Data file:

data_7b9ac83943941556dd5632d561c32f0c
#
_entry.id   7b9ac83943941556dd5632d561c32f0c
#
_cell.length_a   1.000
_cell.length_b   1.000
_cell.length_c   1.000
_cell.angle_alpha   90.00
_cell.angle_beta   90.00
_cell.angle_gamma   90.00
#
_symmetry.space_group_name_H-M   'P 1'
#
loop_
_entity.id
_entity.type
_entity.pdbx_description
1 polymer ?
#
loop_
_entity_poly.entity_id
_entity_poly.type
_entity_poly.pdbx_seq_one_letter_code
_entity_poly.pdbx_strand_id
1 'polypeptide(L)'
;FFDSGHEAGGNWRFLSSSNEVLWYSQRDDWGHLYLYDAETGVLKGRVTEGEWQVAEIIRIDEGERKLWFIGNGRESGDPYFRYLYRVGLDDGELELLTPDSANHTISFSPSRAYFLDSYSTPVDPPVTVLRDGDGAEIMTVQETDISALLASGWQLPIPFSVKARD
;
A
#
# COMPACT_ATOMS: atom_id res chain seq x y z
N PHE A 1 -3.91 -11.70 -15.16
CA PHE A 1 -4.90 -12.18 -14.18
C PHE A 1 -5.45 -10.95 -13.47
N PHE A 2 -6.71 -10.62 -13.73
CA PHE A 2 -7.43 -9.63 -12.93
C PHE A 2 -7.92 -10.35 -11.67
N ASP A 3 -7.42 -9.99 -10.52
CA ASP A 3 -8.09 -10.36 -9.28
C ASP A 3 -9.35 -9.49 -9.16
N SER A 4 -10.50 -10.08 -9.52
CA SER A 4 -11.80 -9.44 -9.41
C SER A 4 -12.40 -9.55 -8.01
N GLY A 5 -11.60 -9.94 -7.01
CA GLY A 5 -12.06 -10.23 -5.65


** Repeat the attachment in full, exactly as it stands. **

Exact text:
data_7b9ac83943941556dd5632d561c32f0c
#
_entry.id   7b9ac83943941556dd5632d561c32f0c
#
_cell.length_a   1.000
_cell.length_b   1.000
_cell.length_c   1.000
_cell.angle_alpha   90.00
_cell.angle_beta   90.00
_cell.angle_gamma   90.00
#
_symmetry.space_group_name_H-M   'P 1'
#
loop_
_entity.id
_entity.type
_entity.pdbx_description
1 polymer ?
#
loop_
_entity_poly.entity_id
_entity_poly.type
_entity_poly.pdbx_seq_one_letter_code
_entity_poly.pdbx_strand_id
1 'polypeptide(L)'
;FFDSGHEAGGNWRFLSSSNEVLWYSQRDDWGHLYLYDAETGVLKGRVTEGEWQVAEIIRIDEGERKLWFIGNGRESGDPYFRYLYRVGLDDGELELLTPDSANHTISFSPSRAYFLDSYSTPVDPPVTVLRDGDGAEIMTVQETDISALLASGWQLPIPFSVKARD
;
A
#
# COMPACT_ATOMS: atom_id res chain seq x y z
N PHE A 1 -3.91 -11.70 -15.16
CA PHE A 1 -4.90 -12.18 -14.18
C PHE A 1 -5.45 -10.95 -13.47
N PHE A 2 -6.71 -10.62 -13.73
CA PHE A 2 -7.43 -9.63 -12.93
C PHE A 2 -7.92 -10.35 -11.67
N ASP A 3 -7.42 -9.99 -10.52
CA ASP A 3 -8.09 -10.36 -9.28
C ASP A 3 -9.35 -9.49 -9.16
N SER A 4 -10.50 -10.08 -9.52
CA SER A 4 -11.80 -9.44 -9.41
C SER A 4 -12.40 -9.55 -8.01
N GLY A 5 -11.60 -9.94 -7.01
CA GLY A 5 -12.06 -10.23 -5.65